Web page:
Rethinking the Digital Intelligence Investigative Process
Because every byte matters
A typical person’s digital profile contains an extensive amount of data about their lives, thoughts, plans, and connections. For investigators, digital data is a gold mine of evidence. But it is impossible to just dive in without the right tools and processes in place.
With the extensive growth in the volume and complexity of digital data, getting to the data can be challenging and law enforcement agencies must rethink the investigative process and embed an end-to-end digital investigation workflow from the get-go.
A fundamental understanding that drives this change is that digital evidence must be embedded into the End-to-End Digital Intelligence Investigation process. This presents a new way of thinking, breaking down the silos modus-operandi, in which digital investigations are carried out – by technical specialists in closed labs.
The Digital Intelligence Platform leverages on modern tools and solutions, empowering investigators to conduct certain elements of the digital investigation process.
It requires leadership and vision, detailed plans, and management control. To assist with such leadership, we recommend considering these six key success factors:
1. Regular Key Performance Indicators (KPI) Reporting and Control – A force-wide, multi-stakeholder End to End Digital Investigation (EEDI) involving thousands of users, would require strict efficiency monitoring and management, with strict user administration controls.
Building the right metrics from day one, organized in a form of Key Performance Indicators (KPI) and monitoring tools are essential foundations for such management to be efficient and effective. These tools would provide timely information among users and the deployed tools, while administration controls would always have a clear and concise way to monitor performance and efficiency.
2. Multi-Tiered Structure – Exhibits backlogs, waiting to be processed by central labs put cases in jeopardy. Law enforcement agencies must implement a more distributed workflow outside the central lab to reduce the backlog and increase the ‘case closed’ rate.
Empowering officers and investigators in the field to collect, analyze, share and act on critical digital data findings is now possible with modern investigative tools and solutions that are simple to operate without jeopardizing any of the strict forensic rules.
Distributing the workload across the force and the investigative team, reduces the backlog, speed investigations, and quickly places the digital intelligence in the hands of those that need it the most.
3. Information Sharing and Collaboration – When working on a case, a collaboration between teams, individuals, and cases are crucial to finding the specific piece of evidence that could speed an investigation. With the right tools in place, consolidated insights, from single or multiple sources as well as cross case collaboration, when needed and allowed, can help investigators see both the bigger picture and all the critical connections.
To do this, users need reliable data management tools implementing advanced investigative engines, in addition to cutting-edge algorithms designed specifically for text and media relevant to specific investigations.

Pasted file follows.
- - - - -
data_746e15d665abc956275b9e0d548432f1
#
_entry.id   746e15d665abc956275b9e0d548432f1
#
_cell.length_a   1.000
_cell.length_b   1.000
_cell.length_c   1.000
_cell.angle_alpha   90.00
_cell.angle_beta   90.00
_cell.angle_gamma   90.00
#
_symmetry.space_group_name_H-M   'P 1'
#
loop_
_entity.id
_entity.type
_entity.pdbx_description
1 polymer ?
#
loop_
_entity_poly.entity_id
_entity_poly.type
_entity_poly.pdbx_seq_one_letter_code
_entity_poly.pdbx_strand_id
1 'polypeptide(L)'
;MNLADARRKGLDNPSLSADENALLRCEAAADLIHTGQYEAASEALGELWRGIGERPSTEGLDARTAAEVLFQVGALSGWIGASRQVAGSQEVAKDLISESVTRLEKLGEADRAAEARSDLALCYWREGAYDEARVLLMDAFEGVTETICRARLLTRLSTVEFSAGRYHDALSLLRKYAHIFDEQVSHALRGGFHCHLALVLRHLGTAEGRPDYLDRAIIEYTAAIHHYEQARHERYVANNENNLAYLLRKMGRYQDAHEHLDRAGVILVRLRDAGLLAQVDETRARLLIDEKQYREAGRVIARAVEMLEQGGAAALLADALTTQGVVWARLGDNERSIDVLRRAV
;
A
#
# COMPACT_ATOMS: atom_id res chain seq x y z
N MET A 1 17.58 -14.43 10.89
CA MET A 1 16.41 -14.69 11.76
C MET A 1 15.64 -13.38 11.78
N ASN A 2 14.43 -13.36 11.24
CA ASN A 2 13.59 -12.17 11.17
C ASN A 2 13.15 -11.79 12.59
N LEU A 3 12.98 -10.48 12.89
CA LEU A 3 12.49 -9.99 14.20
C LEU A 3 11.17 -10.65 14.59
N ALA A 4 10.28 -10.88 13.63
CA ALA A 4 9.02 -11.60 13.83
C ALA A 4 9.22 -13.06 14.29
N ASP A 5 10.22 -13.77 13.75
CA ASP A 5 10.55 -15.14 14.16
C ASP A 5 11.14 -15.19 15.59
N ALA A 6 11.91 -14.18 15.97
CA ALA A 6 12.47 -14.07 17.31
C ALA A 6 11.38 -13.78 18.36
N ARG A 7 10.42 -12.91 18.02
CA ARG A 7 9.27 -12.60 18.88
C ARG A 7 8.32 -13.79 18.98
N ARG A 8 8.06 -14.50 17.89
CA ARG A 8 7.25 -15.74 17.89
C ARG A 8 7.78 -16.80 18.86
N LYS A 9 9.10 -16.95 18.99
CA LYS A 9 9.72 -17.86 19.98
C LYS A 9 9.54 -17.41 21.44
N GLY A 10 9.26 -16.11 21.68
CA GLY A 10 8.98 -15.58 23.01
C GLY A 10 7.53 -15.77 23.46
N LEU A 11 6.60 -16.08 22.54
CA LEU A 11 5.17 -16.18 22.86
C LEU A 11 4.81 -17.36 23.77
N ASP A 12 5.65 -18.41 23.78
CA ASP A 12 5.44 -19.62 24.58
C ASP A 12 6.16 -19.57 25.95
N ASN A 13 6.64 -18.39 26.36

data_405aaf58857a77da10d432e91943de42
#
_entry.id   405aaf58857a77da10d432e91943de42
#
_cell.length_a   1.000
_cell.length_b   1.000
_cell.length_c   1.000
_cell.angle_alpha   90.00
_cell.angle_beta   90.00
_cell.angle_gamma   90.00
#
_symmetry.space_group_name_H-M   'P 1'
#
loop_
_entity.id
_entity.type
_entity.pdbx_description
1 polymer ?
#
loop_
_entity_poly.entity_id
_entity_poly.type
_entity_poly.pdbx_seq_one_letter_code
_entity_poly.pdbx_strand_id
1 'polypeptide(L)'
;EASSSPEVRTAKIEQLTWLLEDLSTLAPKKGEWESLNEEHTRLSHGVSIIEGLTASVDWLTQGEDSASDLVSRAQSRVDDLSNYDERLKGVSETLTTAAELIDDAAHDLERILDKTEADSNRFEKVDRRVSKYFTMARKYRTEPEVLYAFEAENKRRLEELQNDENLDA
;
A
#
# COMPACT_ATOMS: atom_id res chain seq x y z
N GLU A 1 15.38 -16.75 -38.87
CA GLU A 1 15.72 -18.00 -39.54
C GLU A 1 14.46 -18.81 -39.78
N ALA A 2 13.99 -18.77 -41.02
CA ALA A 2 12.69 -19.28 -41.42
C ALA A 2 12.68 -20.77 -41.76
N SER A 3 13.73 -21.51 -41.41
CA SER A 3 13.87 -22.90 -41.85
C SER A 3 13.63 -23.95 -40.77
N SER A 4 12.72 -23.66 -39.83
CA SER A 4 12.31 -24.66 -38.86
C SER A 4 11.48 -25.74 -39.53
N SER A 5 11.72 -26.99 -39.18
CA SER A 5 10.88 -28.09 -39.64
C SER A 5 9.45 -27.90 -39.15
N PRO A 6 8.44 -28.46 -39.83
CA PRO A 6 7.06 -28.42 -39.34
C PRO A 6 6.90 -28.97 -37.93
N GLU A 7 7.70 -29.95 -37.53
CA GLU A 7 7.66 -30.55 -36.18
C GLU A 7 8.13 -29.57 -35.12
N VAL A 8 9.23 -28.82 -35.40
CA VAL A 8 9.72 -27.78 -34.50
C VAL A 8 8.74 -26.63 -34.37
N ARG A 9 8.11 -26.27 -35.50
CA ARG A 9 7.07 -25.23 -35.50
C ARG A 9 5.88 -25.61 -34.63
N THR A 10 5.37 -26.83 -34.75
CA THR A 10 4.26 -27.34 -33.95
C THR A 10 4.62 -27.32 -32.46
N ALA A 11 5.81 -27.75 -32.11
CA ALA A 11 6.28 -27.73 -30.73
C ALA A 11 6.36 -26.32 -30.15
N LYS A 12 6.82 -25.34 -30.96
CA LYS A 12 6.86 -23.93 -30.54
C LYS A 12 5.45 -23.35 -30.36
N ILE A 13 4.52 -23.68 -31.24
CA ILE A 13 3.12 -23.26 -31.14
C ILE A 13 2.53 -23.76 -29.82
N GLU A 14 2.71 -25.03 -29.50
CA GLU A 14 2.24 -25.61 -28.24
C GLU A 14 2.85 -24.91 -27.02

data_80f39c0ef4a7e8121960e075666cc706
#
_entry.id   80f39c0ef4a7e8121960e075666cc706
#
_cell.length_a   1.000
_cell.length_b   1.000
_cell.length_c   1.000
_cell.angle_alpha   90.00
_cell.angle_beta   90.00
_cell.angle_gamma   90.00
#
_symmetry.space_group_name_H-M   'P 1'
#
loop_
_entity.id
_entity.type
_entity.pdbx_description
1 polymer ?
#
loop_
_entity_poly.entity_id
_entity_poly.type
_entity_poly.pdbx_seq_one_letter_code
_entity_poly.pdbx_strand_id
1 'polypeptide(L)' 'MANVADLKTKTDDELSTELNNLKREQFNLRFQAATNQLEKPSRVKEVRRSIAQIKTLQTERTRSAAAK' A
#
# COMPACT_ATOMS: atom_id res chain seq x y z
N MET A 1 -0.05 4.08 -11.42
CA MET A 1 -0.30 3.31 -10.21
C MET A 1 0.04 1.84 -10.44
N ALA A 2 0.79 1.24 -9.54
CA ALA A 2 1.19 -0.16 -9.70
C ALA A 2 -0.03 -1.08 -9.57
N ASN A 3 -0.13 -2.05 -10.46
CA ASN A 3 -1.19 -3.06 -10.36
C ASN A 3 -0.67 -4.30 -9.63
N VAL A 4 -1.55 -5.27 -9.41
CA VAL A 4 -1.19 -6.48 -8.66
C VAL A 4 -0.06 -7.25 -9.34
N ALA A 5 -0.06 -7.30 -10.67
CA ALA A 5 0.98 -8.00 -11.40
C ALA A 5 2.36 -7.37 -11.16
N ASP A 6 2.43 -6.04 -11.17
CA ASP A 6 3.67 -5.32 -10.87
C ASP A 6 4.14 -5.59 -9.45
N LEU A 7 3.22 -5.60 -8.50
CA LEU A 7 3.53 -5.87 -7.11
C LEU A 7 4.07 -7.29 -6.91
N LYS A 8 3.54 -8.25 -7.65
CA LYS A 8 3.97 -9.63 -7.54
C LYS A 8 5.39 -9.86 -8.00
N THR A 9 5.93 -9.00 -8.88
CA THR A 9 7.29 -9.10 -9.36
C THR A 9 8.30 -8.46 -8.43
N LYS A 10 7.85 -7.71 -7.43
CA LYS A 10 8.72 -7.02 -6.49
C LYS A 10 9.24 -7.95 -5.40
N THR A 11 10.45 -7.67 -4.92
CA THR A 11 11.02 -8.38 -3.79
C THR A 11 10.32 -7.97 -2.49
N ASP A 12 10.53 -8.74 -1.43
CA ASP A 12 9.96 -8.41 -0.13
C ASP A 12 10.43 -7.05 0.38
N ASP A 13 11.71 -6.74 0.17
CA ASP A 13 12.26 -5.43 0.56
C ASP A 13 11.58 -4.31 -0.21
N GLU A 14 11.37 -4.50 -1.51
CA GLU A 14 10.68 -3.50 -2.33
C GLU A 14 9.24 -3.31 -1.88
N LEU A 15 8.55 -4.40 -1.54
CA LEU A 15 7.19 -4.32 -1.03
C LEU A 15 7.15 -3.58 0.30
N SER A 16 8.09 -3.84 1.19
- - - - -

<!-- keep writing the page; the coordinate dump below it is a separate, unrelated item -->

4. Ongoing Digital Forensic Capabilities and Technological Updates – Keeping up with the volume, complexity, and speed of change in digital data is challenging. With OS’s and devices entering the market at a blinding pace, and new social applications launched daily, it is critical to have a reliable and feasible plan in place.
This is to assure that all digital investigation platforms and solutions can support the technological developments of today and are ready to face the changes of tomorrow.
The key is to approach the EEDI as an ongoing campaign that aims to always be one step ahead. How? By partnering with trusted vendors that are committed to always keeping them up-to-date with the latest capabilities that affect any changes and developments related to digital technology.
5. Unlocking the intelligence from within – The majority of investigations today start with the acquisition of data from digital devices. But when a device is locked, damaged, or contains unknown application data formats and encryption technologies, it could delay the investigation process before it has even begun.
Getting past this barrier becomes the critical first step. Even with the most sophisticated digital forensic tools, additional expertise and skills may be required to access the data to surface critical insights that may have otherwise been missed.
6. Ongoing Development of Skills and Knowledge – The same way the platforms and solutions need to be updated with the latest extraction, decoding, analysis, and reporting technology, so do the people handling them. A plan for training, certification refreshers and re-certification is critical to always keep the professionals at the forefront of technology.
By teaming up with the best and most accomplished professionals in the industry, investigators, examiners, and other law enforcement personnel retrain and refresh on a regular basis to fulfill their potential and achieve their goals.